Number of Snickers and Picnic bars eaten: lost count
Most competitive moments: Playing UNO. It gets serious.
Highlights: raising awareness for Parkinson’s and receiving generous donations on the road from strangers, many with their own stories of relatives or friends living with it.
Best IGA: Ravensthorpe. Nothing compares.
Road kill: a few, even a camel today.
The trip continues to be amazing. ‘Turning right’ at Norseman was a massive milestone as we are now heading east towards Sydney and approaching the Nullarbor. Now in Balladonia and beer o’clock has just been called from the next room. Must dash.
Munglinup was the meeting spot, pretty much dead centre between Ravensthorpe (or Ravi as the locals say), and Esperance. Paul and I left our little cabin at the Ravi caravan park this morning (after doing a quick live interview with ABC Albany radio) and had the most blissful ride with full tail winds for the 80k into Munglinup. The winds have been very kind since we left Perth but even we were amazed at how a strong tail wind can make it seem like your legs aren’t even having to work. We cruised up and down the ‘rollers’, with what seemed like a helping hand pushing us to the top of each hill and then gliding down long runs on the other side. On we rolled passing through hills of thick shrub as well as beautiful fields of yellow canola as far as the eye could see.
We were quick to grab a coffee on arrival in Munglinup (we got rather excited about the ‘real’ coffee machine at the roadhouse and were pretty delighted we weren’t disappointed) and sat waiting for Gill and Melissa, who had left Perth this morning to meet us here. We got talking to a lovely Dutch couple who’d been on the road in their camper since May (we even got the full tour) who also happened to be listening to the local ABC radio that morning. They’d heard me being interviewed and were quick to donate in support. It was a lovely moment.
As we waved them on their way, in rolled Gill and Melissa, with their Cycling4Parkinsons t-shirts on and car branding on Red. There was lots of whooping and hugs all round. Up went the tents, out came the red, and we settled in to Gill ‘s delicious dinner of ratatouille and chocolate custard biscuit fondue. Absolutely delicious, especially after a week of pub and roadhouse dinners!
So now we’re all settled into our tents. Onwards to Esperance tomorrow where we’ll have our first rest day the day after. Melissa will then join me on the bike with Gill and Paul support in the car. But that’s two days away. For now, with my new found love of the Kindle, I’m zipping up my sleeping bag and having some time with Little Women. Night xx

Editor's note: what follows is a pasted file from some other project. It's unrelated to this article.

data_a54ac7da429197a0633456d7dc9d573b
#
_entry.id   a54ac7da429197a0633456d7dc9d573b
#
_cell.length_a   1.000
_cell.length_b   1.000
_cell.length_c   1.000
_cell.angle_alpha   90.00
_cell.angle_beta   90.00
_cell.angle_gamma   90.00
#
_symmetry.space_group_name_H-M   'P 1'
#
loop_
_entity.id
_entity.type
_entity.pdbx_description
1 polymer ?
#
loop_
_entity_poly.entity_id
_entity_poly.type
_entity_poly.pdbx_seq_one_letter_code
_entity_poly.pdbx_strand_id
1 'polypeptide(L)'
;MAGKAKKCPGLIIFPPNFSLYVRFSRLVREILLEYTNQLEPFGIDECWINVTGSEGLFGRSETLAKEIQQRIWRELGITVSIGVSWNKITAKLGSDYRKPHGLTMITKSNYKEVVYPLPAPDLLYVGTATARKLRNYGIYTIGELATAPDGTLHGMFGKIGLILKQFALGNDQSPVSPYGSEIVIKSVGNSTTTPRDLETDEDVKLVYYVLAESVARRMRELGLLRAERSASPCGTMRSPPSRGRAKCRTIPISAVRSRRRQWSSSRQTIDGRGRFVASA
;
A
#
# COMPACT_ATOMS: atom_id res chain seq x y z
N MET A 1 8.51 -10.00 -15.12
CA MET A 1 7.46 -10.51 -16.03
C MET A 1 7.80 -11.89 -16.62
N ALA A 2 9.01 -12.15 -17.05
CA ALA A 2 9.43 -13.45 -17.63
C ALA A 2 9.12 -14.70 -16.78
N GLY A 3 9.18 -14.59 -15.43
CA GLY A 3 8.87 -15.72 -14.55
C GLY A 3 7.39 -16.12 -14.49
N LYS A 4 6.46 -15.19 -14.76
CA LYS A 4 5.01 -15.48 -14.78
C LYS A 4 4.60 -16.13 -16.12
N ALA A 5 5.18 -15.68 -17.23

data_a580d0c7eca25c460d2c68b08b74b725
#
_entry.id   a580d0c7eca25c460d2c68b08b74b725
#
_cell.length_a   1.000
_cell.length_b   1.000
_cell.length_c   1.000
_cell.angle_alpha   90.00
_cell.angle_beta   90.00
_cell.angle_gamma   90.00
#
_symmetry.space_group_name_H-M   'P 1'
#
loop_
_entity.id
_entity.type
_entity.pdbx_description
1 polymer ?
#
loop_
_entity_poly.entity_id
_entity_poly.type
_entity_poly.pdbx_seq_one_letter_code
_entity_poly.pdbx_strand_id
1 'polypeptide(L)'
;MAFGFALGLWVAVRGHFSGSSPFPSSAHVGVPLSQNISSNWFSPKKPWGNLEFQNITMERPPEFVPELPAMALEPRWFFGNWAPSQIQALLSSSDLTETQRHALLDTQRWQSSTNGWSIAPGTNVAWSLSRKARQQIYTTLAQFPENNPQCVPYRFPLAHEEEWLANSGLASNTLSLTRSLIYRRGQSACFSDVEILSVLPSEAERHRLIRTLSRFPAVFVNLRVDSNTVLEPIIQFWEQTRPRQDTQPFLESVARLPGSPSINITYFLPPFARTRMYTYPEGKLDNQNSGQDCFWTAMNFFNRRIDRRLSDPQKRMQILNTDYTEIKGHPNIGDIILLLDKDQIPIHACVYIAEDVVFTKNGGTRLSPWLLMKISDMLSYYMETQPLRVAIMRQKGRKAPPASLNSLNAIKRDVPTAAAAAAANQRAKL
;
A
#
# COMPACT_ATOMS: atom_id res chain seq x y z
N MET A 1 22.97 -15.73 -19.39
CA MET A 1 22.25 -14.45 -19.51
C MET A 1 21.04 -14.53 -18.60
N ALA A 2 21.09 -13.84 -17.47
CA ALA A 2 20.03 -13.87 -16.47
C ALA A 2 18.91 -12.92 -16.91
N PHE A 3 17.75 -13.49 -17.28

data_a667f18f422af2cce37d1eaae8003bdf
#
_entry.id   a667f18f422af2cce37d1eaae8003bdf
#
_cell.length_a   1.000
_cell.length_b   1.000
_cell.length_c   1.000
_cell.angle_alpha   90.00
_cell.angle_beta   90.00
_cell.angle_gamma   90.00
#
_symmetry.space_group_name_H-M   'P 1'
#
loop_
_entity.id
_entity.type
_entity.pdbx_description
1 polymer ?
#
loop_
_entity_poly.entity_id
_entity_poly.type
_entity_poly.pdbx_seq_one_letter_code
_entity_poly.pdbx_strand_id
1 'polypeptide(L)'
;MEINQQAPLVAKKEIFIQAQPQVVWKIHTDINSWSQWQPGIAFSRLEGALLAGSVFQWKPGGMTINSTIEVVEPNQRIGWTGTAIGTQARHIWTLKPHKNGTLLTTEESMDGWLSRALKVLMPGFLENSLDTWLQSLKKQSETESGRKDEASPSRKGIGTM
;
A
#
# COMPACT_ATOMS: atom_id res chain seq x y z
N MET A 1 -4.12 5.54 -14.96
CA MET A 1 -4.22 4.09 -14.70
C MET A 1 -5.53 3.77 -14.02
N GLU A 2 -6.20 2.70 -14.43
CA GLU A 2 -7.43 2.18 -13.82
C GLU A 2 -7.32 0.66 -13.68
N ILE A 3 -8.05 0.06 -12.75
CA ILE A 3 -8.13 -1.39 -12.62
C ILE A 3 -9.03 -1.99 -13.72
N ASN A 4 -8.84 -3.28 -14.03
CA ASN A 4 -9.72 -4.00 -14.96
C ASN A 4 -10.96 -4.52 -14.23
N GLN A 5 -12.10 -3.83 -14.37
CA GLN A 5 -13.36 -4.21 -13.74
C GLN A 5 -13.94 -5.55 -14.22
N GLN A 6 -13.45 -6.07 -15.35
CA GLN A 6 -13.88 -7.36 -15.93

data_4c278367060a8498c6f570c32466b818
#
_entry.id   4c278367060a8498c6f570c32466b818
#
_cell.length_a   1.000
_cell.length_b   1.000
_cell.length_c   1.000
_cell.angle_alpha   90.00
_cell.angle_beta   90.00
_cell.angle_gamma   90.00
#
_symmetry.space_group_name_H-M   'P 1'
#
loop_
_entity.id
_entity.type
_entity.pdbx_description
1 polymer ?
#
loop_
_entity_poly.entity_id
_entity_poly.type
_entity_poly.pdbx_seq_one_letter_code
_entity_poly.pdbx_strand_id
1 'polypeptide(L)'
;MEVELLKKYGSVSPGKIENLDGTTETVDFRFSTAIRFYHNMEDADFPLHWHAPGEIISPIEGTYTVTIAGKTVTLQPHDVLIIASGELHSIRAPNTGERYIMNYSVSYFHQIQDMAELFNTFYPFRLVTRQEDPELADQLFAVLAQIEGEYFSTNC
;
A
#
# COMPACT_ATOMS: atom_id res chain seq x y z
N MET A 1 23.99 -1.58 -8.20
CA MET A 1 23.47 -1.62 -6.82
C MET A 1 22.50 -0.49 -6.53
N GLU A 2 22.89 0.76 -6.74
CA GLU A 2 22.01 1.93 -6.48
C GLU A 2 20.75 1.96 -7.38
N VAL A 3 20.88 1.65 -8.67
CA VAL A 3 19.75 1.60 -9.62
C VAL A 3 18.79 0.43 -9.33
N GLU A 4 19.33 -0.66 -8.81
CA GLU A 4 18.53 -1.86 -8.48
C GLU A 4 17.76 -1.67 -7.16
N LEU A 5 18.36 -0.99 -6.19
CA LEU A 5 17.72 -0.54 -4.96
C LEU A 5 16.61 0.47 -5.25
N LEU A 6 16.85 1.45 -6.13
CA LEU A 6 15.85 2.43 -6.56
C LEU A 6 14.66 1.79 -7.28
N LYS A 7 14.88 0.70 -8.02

This is Al. He’s a friend of Paul’s, a really great writer and pretty funny for an alpaca. He’s come along for the ride and is blogging about his adventures on the road too so you might like to check out his blog at http://www.alabroad.com.au
I can’t quite believe we only left Perth yesterday. So much seems to have happened. We had a wonderful farewell from Mt Lawley in the wee hours of the morning yesterday. Sheina brought coffee and muffins, Chris brought the flat tyre jokes and everyone else brought smiles, hugs and cheer. It was a great way to be sent on our way. Thanks everyone!
It was a beautiful day cycling yesterday. The winds were kind, the rain stayed away, we were welcomed into the Lakes Roadhouse (about 50k out of Perth) with a ‘Hilltop Recharge’ chocolate cake care package left by our gorgeous friend Jessica (thanks Pilbara!) on her way to work. Boy, did it work. We sailed along the gorgeous road into York, the winds at our back, the odd toot from a passing car and kind traffic who gave us wide berth. And were met by Sarah with our gear who, with a 8 1/2 month belly, joined us in York for the night. In great Sarah style she entertained us for the afternoon with stories and laughter but even she couldn’t keep us awake past 8.30. Asleep by 8:31pm.
We all had breakfast together, then coffee and with the rain coming down we said our goodbyes to Sarah, feeling quite relieved the bub decided not to make an early appearance. Can’t wait to meet wombat in 7 weeks time. And then we cycled on. The countryside again was beautiful. Undulating hills. Green green hills. Yellow canola fields. Oh yeah, did I mention the rain? It was heavy. But least we now know our panniers are fully waterproof whewee! Now waiting for the kitchen to open at 6 to fuel for a big day of 120k tomorrow. Here’s hoping for sunshine. Night.